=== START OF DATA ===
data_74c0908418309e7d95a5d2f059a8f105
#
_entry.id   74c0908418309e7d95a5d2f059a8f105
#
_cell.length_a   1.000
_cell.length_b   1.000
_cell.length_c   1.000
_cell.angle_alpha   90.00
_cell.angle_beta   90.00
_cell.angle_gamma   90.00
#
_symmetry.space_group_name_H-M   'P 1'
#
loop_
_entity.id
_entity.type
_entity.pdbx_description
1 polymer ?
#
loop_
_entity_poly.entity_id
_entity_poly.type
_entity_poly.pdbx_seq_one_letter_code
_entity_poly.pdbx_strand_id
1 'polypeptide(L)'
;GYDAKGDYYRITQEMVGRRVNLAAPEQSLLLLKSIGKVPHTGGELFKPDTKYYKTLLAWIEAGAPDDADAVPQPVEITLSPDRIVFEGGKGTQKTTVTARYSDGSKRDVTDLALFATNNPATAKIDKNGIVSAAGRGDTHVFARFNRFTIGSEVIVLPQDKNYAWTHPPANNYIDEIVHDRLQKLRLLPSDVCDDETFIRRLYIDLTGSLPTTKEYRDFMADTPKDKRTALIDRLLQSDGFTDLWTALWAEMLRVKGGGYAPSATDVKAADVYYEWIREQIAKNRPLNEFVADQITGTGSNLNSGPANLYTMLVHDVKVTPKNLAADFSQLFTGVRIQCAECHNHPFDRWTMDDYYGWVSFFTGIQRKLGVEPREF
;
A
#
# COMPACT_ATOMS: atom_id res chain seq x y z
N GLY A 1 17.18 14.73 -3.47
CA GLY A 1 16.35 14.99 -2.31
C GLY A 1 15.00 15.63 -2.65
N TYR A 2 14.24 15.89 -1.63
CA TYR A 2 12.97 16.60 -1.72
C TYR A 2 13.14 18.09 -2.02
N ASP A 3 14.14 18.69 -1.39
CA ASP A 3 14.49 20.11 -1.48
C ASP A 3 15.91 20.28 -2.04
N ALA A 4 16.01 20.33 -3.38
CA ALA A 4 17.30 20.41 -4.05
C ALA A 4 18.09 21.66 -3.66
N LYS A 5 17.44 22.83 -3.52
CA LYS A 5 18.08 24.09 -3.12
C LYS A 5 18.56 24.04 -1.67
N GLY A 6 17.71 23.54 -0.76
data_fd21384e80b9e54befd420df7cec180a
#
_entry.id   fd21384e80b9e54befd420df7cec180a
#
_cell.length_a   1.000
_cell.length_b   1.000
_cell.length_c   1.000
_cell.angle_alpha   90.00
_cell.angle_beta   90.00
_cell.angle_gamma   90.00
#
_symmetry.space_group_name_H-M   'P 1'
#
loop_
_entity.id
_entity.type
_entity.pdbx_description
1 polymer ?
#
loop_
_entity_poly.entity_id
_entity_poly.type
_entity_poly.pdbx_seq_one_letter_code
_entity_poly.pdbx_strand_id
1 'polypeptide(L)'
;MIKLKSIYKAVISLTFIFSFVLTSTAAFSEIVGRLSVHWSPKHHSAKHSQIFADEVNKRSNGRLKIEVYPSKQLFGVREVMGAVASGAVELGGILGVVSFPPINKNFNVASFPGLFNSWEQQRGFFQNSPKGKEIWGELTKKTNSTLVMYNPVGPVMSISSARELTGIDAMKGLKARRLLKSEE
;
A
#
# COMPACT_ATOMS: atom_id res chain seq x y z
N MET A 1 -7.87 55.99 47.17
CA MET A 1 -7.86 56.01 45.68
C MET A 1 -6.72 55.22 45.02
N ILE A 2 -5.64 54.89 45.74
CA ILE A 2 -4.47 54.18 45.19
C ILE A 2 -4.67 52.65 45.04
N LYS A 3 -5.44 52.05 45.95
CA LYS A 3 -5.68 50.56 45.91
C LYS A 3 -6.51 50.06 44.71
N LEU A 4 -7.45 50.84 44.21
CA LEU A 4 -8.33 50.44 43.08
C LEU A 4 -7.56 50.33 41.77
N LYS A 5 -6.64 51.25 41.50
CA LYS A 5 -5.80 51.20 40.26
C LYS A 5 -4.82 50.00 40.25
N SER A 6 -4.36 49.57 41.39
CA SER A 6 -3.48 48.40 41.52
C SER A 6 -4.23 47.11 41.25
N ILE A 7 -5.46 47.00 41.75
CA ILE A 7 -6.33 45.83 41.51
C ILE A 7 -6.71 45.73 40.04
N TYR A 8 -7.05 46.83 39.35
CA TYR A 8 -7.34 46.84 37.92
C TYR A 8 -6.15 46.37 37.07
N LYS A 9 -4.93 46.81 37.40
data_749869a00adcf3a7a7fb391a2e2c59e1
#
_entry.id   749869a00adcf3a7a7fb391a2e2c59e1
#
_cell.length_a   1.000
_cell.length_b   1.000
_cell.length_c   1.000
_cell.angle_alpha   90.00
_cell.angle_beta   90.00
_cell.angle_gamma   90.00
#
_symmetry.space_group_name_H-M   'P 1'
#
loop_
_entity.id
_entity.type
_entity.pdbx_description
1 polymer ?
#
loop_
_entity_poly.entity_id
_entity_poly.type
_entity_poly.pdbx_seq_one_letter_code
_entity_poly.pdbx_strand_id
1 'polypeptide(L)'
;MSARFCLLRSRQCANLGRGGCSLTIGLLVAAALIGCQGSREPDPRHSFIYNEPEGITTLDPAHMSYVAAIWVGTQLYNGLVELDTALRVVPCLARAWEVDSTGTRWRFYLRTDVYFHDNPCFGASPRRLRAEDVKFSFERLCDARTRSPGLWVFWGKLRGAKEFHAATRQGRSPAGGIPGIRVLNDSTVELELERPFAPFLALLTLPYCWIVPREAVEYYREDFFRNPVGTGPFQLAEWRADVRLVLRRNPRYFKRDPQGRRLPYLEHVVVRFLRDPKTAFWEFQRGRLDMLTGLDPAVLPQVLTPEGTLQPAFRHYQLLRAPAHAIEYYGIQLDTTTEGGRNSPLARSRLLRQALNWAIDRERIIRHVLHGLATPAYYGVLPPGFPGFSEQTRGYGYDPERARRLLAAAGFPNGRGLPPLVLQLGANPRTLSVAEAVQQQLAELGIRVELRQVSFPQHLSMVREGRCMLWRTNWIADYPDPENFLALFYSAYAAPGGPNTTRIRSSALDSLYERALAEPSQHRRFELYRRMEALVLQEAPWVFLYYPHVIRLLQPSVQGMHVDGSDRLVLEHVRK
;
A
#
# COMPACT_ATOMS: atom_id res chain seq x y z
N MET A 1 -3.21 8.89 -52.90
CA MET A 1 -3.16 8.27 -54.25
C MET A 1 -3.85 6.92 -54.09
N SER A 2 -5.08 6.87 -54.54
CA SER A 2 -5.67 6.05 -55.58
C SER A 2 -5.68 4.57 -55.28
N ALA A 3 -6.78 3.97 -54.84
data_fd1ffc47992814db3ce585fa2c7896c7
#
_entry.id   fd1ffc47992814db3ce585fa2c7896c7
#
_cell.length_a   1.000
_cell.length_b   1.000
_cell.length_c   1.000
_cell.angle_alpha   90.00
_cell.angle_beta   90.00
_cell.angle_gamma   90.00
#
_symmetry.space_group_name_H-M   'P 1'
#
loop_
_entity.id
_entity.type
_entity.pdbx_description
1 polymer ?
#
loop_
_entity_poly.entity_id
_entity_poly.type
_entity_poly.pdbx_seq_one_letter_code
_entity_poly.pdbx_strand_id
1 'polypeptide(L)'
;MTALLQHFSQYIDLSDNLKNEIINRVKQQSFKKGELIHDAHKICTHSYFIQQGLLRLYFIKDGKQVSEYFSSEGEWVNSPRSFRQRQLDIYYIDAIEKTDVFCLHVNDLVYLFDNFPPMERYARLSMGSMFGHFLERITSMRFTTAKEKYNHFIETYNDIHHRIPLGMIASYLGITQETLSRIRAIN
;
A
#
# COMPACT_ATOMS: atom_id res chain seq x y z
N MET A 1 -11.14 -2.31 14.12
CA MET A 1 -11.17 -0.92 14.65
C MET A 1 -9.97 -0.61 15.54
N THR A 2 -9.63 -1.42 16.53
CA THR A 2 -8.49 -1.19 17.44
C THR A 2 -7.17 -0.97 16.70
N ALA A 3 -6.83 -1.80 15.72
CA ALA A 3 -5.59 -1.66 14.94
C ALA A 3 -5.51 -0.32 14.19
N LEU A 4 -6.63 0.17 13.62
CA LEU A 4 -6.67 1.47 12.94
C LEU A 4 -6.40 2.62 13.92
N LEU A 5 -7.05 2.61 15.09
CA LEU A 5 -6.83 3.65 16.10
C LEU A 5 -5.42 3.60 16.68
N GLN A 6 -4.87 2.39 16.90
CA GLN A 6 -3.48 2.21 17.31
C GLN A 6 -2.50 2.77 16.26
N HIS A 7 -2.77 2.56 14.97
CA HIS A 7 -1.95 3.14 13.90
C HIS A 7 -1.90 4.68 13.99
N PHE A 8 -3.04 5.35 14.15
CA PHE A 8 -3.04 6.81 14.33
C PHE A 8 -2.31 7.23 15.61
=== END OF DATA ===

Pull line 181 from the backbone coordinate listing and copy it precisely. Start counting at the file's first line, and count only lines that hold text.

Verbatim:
N LEU A 5 -7.05 2.61 15.09